Chief Justice of the Republic of Kenya benchmarks EACJ Case Management and Recording System
East African Court of Justice; Arusha, Tanzania; 08 February 2017:
The Chief Justice and President of the Supreme Court of the Republic of Kenya yesterday visited the Court to study the operation of the Case Management and Recording System (CMRS). His Lordship, Justice David Maraga appreciated the invitation by the EACJ President Justice Emmanuel Ugirashebuja to visit the Court and especially to learn and know how the Regional Court is becoming a digital and paperless Court.
Chief Justice Maraga commended the technology advancement of the EACJ which he observed will increase the efficiency in the judiciary thus rendering justice timely and reducing the backlog of cases. He noted that the Judiciary of Kenya have been trying to introduce the same but has not yet reached to the level required and that with experience from EACJ, they will be able to introduce the similar system too.
His Lordship, the EACJ President, Hon. Justice Ugirashebuja welcomed the Chief Justice and expressed gratitude to him for accepting his invitation to visit the Regional premises in Arusha . He also commended him for being the first Chief Justice in the Region to visit the Court.
His Lordship Justice Geoffrey Kiryabwire, Judge of the Appellate Division who heads the EACJ Information Technology Committee, presented a rich and detailed paper on the establishment and operations of the case management and recording system at the EACJ as well as in his National Court that is the Court of Appeal of the Republic of Uganda where he also serves as a Judge.
Justice Kiryabwire thanked the Chief Justice for having thought about benchmarking with the EACJ on how CMRS works. He also explained the importance of CMRS as an enabler for an efficient and faster running the Court businesses. Justice Kiryabwire said that the case management and recording system through electronic filing system addresses the common mistakes of litigants files going missing in the Registries, hence promotes transparency and safety record keeping. He also added that the system supports recording and transcription of proceedings which have replaced handwritten practices that are time consuming and increases paper work.
His Lordship further stated that, the system improves good public perception of the Court and is cost effective because it cuts costs of transporting pleadings from Partner States. That, it is a user friendly system and easy to understand and navigate. Justice Kiryabwire further recommended that, CMRS requires training of the stakeholders and continuous practice until they are used to it. He also pointed that, for any ICT system in a judiciary to be effective, it needs the following; a vision bearer/ good leadership, attitude change from analog to digital thinking, investment cost, functional / motivated ICT department and staff, working with the Bar and incorporation of the use of ICT in Rules of procedure/ ICT Policy.
In his conclusion Justice Kiryabwire said that, in EACJ the system is not yet open to the Lawyers as modalities are still being put in place for this. Electronic filing can however be done at the Court Sub-registries in the Member States.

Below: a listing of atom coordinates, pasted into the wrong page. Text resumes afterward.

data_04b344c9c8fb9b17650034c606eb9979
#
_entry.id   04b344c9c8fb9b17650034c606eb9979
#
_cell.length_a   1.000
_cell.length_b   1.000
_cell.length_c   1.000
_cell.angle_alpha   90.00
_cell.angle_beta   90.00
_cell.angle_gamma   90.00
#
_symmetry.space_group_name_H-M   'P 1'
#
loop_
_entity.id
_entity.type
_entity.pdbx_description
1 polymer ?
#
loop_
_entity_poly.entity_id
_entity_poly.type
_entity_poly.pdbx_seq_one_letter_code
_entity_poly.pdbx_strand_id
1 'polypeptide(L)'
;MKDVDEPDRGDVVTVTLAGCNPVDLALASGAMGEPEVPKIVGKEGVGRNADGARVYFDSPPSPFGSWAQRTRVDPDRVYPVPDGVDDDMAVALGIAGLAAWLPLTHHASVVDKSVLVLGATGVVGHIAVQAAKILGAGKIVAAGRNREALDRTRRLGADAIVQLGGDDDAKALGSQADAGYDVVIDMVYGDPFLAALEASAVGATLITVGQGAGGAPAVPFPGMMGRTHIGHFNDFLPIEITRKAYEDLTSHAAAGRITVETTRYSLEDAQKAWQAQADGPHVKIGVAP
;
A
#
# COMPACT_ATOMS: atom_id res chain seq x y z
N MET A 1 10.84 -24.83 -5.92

The Chief was accompanied by Hon. Justice Stephen Kairu of the Court of Appeal of Kenya and other senior officials from the Judiciary, while the EACJ President with the Judges of the Appellate Division, Registrar of the Court Hon. Yufnalis Okubo and other staff of the Court.
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Notes to Editor:
Case management System
The case management system developed as an engine to facilitate the court’s procedures and processes. The system currently can perform the processes of the court from first to last stage as expected. Custom built in alignment to the court’s rules of procedure, the system runs just as the traditional processes would. It documents, records and audits each stage of the case in the Court. Developed with the capability of e-filing, this system in the future will give stakeholders capabilities to interact with the court system and file cases at their desks from any location.
Court Recording System
Provided by Jefferson’s Audio and Visio systems (JAVS), and responsible for video and audio court recording, JAVS has fitted the court with both a software and hardware outfit that makes it possible for the court to record its sessions as they proceed and also give the capabilities to live stream sessions as they are going on. This system also built in integration with the case management system to have the cases synchronized with their respective MPEG sessions for reference reasons. This marriage between these systems propels the court to a world class court pushing the boundaries the court to a world class technological platform.
The system was launched by the EAC Heads of State on 30th April 2014 at the Extra-Ordinary Summit of the East African Community in Arusha, Tanzania.
For more information, please contact:
East African Court of Justice
Email: Okubo [at] eachq.org
About the East African Court of Justice:
The East African Court of Justice (EACJ or ‘the Court’), is one of the organs of the East African Community established under Article 9 of the Treaty for the Establishment of the East African Community. Established in November 2001, the Court’s major responsibility is to ensure the adherence to law in the interpretation and application of and compliance with the EAC Treaty. Arusha is the temporary seat of the Court until the Summit determines its permanent seat. The Court’s sub-registries are located in the respective National Courts in the Partner States.